Quantitative drug testing and monitoring can reduce utilization of high-risk medications in injured workers on chronic opioid therapy, according to a study presented at the Academy of Managed Care Pharmacy 26th Annual Meeting and Expo (April 1-4; Tampa, Fla.). Laboratories can play an important role in addressing the national opioid abuse epidemic, as increased utilization of drug monitoring is proving it can improve outcomes both for patients and payers. Existing guidelines do call for periodic monitoring for prescription compliance, but noncompliance remains a substantial burden with fraud, addiction, and cost implications for both patients and payers. The current study evaluated clinical benefits for 100 injured workers enrolled in workers’ compensation service provider Progressive Medical/PMSI’s Drug Testing and Monitoring (DTM; March to April 2013) program. Enrollment was due to urine drug test results inconsistent with the drug regimen reported by the prescribing provider. Prescription transaction history and urine samples were evaluated during the 90-day period prior to enrollment in the DTM service, 90-days after enrollment, and six months post enrollment. Lab testing was performed by Millennium Laboratories (San Diego), which specializes in medication monitoring and pharmacogenomics testing. Liquid chromatography tandem mass-spectrometry, which is becoming the gold standard for drug screening given its increased specificity over immunoassays and lower levels of detection, was used in the study to test for a broad array of drugs. With monitoring, a decrease in all measures of drug utilization, including high-risk medication, was seen. This decline was driven primarily by opioids (a 32 percent decrease) and benzodiazepines (a 51 percent decrease), as well as a 26 percent reduction in total utilization of all medications, regardless of drug class. There was a reduction in the average morphine equivalent dose (MED), from 123.3 mg to 83.3 mg, after six months. The total percentage of claimants with a daily MED less than 120 mg increased from 65 percent to 77.7 percent. “It is a win-win demonstrating both cost savings and enhanced safety,” says Steve Passik, Ph.D., director of clinical addiction research and education at Millennium. Passik tells DTET that generally about 60 percent of urine test results are consistent with the doctor’s prescribed regimen. Roughly one-third of missing results can be explained by “more innocent explanations” such as clerical errors, including a prescription being inadvertently left off the requisition. However, a substantial number of patients are not taking their medications or are “diverting” them by only taking part of the pill and sharing or selling the other part. However, in some cases where the patient is reporting proper drug usage, yet the metabolite is not consistently showing up, pharmacogenomic testing may be ordered. With the benefits of monitoring becoming apparent, Brooke Mueller, Pharm.D., a senior clinical pharmacist at Progressive Medical/PMSI (Tampa, Fla.)., says she expects to see a trend toward higher volumes of patients referred as continued monitoring becomes the standard of care. Yet, she tells DTET that open questions remain regarding just how broad monitoring should be. Not only are other often-prescribed medications potentially high-risk with opioids (i.e., antidepressants, anti-convulsants, muscle relaxants), but there are perpetually new drugs of choice emerging for abuse. Both Millennium and Progressive Medical/PMSI have ongoing studies to further demonstrate the economic impact of systematic drug monitoring, as well as which patients and at what point they should be referred for pharmacogenomic testing. Additionally, the necessary frequency of monitoring needs to be settled. “To realize the benefit, the frequency has to be frequent enough to be systematic,” says Passik. “Once a year is not enough and three times a week is too much. The truth will lie in the middle somewhere.” Passik says that in the future, throughout medicine, he believes there will be increased testing for medication adherence, even outside of opioids. “Labs will be in a better position to help with adherence—to get information to doctors and to package it in a way that they can understand,” says Passik. “With more testing, overall patients will be more adherent, and pain patients, in particular, will be safer, if taking their medications as prescribed and avoiding illicit drugs.” Takeaway: Continuing drug monitoring in those prescribed chronic opioid therapy will likely increase in the coming years as part of a trend toward greater emphasis on adherence in clinical care. Data obtained from this systematic monitoring both saves payers money and enhances medication safety for patients.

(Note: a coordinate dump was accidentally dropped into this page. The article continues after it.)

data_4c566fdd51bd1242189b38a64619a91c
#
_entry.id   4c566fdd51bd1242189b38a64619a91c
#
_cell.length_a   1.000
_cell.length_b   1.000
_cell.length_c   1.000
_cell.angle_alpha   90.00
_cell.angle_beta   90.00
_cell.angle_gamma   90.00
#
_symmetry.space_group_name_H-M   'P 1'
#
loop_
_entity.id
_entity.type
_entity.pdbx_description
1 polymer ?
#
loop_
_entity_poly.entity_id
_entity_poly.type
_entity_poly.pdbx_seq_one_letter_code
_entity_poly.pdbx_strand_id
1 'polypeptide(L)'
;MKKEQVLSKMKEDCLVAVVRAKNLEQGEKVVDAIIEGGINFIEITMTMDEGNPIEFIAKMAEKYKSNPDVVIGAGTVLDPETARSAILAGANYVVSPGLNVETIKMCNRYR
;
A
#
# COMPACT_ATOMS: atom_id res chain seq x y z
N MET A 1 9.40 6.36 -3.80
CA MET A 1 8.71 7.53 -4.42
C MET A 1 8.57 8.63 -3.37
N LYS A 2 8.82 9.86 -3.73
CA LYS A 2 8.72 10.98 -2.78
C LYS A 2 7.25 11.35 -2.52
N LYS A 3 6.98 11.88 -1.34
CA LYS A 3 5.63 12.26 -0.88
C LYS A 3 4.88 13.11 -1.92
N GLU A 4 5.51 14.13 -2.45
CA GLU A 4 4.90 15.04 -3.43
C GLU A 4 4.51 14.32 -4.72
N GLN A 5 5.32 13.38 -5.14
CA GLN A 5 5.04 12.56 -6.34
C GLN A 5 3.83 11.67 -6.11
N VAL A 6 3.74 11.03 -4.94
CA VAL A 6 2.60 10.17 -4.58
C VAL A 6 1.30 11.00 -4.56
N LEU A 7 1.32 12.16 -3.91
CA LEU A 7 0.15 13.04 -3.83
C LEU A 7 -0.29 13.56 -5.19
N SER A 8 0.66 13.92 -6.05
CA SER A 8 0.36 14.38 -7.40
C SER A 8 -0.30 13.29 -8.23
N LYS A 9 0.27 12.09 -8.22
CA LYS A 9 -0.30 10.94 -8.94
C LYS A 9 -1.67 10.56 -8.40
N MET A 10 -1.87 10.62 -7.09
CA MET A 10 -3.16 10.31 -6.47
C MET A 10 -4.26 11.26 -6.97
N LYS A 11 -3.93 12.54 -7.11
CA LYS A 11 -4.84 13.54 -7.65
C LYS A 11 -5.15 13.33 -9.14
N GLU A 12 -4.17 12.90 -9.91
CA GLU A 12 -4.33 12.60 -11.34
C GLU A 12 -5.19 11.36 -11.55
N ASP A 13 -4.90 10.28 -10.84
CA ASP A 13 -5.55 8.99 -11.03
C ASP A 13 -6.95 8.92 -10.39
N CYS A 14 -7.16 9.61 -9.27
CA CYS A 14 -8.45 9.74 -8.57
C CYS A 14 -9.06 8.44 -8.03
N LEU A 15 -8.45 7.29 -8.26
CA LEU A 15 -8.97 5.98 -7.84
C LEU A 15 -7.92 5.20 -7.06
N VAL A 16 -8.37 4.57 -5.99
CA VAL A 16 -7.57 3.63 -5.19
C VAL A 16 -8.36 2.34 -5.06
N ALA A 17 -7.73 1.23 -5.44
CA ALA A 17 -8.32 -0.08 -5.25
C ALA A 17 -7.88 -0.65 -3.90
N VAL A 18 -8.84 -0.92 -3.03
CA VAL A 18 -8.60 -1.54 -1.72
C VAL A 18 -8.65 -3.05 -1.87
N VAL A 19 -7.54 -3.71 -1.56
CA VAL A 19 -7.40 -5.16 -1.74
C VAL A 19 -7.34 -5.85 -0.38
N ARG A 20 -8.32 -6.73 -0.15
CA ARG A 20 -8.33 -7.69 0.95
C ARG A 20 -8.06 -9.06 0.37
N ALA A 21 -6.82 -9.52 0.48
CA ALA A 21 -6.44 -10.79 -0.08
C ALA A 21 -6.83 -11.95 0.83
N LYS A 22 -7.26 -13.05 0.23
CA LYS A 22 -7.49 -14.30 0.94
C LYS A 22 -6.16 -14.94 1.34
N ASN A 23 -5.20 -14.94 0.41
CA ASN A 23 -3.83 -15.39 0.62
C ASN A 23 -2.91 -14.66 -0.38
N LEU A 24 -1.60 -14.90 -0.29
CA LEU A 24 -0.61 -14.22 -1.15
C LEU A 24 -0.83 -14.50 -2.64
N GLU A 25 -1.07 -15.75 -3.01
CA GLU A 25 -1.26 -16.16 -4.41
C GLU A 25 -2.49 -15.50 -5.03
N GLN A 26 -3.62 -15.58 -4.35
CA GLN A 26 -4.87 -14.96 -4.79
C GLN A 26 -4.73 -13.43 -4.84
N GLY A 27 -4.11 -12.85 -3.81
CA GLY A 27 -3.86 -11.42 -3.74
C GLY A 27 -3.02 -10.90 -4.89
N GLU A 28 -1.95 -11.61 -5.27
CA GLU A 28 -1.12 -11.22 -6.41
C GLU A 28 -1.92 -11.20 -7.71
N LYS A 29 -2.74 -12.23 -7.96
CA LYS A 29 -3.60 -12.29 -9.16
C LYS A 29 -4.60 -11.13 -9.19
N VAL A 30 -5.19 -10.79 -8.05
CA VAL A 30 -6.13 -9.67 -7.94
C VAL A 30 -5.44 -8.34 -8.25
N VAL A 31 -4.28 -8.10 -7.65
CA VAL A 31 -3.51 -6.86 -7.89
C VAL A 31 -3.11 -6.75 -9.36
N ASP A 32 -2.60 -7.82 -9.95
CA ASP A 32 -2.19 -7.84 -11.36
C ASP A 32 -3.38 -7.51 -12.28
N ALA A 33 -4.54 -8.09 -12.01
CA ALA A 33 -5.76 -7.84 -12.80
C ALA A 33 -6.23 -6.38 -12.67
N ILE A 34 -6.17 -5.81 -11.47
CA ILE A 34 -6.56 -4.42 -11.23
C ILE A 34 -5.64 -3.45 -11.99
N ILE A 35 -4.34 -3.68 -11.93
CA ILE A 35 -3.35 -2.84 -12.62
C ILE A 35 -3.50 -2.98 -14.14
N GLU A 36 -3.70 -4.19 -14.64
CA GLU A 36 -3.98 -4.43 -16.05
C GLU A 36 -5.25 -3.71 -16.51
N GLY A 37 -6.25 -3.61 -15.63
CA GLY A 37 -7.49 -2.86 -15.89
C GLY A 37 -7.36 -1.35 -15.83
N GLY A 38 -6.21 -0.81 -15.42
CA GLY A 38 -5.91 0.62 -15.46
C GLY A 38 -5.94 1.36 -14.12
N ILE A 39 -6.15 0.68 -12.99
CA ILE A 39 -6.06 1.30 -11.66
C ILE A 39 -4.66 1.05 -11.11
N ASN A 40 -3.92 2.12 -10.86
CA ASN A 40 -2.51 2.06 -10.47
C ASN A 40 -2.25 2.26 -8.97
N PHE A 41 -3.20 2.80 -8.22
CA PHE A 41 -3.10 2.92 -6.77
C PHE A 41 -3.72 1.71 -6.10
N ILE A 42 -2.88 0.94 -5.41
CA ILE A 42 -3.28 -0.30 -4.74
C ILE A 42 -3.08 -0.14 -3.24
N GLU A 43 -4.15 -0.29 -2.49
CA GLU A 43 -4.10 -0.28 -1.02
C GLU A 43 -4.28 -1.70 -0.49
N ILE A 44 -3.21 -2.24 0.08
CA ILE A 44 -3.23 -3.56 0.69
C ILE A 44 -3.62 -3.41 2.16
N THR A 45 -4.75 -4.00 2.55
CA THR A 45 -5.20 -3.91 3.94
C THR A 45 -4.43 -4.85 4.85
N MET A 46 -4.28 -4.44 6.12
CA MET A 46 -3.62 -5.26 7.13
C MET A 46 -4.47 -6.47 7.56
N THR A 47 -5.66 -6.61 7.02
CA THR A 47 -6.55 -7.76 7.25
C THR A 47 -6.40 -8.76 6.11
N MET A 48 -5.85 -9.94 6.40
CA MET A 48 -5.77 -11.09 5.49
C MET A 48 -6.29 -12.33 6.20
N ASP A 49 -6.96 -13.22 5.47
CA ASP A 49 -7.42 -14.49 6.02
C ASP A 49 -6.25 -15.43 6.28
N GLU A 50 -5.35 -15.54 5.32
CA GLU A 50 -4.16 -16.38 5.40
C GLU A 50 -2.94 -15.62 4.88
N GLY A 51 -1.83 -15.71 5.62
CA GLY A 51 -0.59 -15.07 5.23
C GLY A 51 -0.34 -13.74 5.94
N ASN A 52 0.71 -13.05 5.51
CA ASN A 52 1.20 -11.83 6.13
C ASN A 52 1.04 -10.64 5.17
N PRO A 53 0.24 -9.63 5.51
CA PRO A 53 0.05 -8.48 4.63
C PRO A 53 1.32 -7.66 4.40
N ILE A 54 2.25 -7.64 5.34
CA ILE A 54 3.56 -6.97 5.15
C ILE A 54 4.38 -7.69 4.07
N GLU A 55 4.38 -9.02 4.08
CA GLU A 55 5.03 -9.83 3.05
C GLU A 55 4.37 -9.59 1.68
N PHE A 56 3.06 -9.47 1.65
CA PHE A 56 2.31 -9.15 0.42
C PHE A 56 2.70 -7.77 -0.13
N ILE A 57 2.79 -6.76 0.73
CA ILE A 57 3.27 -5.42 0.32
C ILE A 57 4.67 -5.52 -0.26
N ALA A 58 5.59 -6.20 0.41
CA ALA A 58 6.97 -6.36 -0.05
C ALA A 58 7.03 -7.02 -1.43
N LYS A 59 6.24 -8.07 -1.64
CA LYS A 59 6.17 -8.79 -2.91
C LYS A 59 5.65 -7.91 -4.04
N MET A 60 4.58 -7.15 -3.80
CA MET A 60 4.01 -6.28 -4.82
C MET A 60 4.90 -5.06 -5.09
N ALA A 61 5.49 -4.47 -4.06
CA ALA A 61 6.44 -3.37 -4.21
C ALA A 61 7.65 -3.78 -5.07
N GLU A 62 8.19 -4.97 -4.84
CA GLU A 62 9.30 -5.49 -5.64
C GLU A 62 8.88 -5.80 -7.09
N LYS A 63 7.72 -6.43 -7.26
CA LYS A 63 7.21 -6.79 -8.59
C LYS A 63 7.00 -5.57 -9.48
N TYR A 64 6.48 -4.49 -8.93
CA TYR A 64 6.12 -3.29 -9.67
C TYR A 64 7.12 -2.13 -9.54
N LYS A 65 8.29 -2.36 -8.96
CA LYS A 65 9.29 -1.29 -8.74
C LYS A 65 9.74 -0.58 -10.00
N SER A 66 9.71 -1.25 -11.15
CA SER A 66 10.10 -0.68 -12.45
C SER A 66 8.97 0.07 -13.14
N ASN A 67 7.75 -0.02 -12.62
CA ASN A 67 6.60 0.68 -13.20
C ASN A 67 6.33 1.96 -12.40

Subscribe to Clinical Diagnostics Insider to view

Start a Free Trial for immediate access to this article